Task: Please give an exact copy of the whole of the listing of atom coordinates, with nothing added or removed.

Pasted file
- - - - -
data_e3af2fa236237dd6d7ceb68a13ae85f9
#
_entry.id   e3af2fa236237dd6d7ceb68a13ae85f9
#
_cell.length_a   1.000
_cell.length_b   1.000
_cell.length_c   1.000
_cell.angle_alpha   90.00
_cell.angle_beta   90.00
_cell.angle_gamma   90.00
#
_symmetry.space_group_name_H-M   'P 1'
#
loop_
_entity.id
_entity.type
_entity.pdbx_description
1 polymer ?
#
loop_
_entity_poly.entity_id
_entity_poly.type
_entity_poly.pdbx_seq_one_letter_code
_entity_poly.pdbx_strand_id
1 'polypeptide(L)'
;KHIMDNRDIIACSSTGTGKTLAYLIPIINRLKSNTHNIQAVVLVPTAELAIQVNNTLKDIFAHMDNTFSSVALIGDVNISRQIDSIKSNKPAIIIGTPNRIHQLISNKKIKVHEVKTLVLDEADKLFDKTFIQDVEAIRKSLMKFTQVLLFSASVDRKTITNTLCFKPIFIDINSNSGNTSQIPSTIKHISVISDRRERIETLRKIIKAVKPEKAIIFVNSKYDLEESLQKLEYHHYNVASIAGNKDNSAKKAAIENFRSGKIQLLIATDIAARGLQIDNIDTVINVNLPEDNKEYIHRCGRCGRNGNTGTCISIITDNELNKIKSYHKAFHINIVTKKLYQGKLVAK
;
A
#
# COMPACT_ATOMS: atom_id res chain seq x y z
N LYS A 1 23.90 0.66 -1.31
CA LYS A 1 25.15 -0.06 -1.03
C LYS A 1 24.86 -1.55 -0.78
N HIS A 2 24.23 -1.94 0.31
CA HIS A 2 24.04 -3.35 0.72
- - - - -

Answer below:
data_e3af2fa236237dd6d7ceb68a13ae85f9
#
_entry.id   e3af2fa236237dd6d7ceb68a13ae85f9
#
_cell.length_a   1.000
_cell.length_b   1.000
_cell.length_c   1.000
_cell.angle_alpha   90.00
_cell.angle_beta   90.00
_cell.angle_gamma   90.00
#
_symmetry.space_group_name_H-M   'P 1'
#
loop_
_entity.id
_entity.type
_entity.pdbx_description
1 polymer ?
#
loop_
_entity_poly.entity_id
_entity_poly.type
_entity_poly.pdbx_seq_one_letter_code
_entity_poly.pdbx_strand_id
1 'polypeptide(L)'
;KHIMDNRDIIACSSTGTGKTLAYLIPIINRLKSNTHNIQAVVLVPTAELAIQVNNTLKDIFAHMDNTFSSVALIGDVNISRQIDSIKSNKPAIIIGTPNRIHQLISNKKIKVHEVKTLVLDEADKLFDKTFIQDVEAIRKSLMKFTQVLLFSASVDRKTITNTLCFKPIFIDINSNSGNTSQIPSTIKHISVISDRRERIETLRKIIKAVKPEKAIIFVNSKYDLEESLQKLEYHHYNVASIAGNKDNSAKKAAIENFRSGKIQLLIATDIAARGLQIDNIDTVINVNLPEDNKEYIHRCGRCGRNGNTGTCISIITDNELNKIKSYHKAFHINIVTKKLYQGKLVAK
;
A
#
# COMPACT_ATOMS: atom_id res chain seq x y z
N LYS A 1 23.90 0.66 -1.31
CA LYS A 1 25.15 -0.06 -1.03
C LYS A 1 24.86 -1.55 -0.78
N HIS A 2 24.23 -1.94 0.31
CA HIS A 2 24.04 -3.35 0.72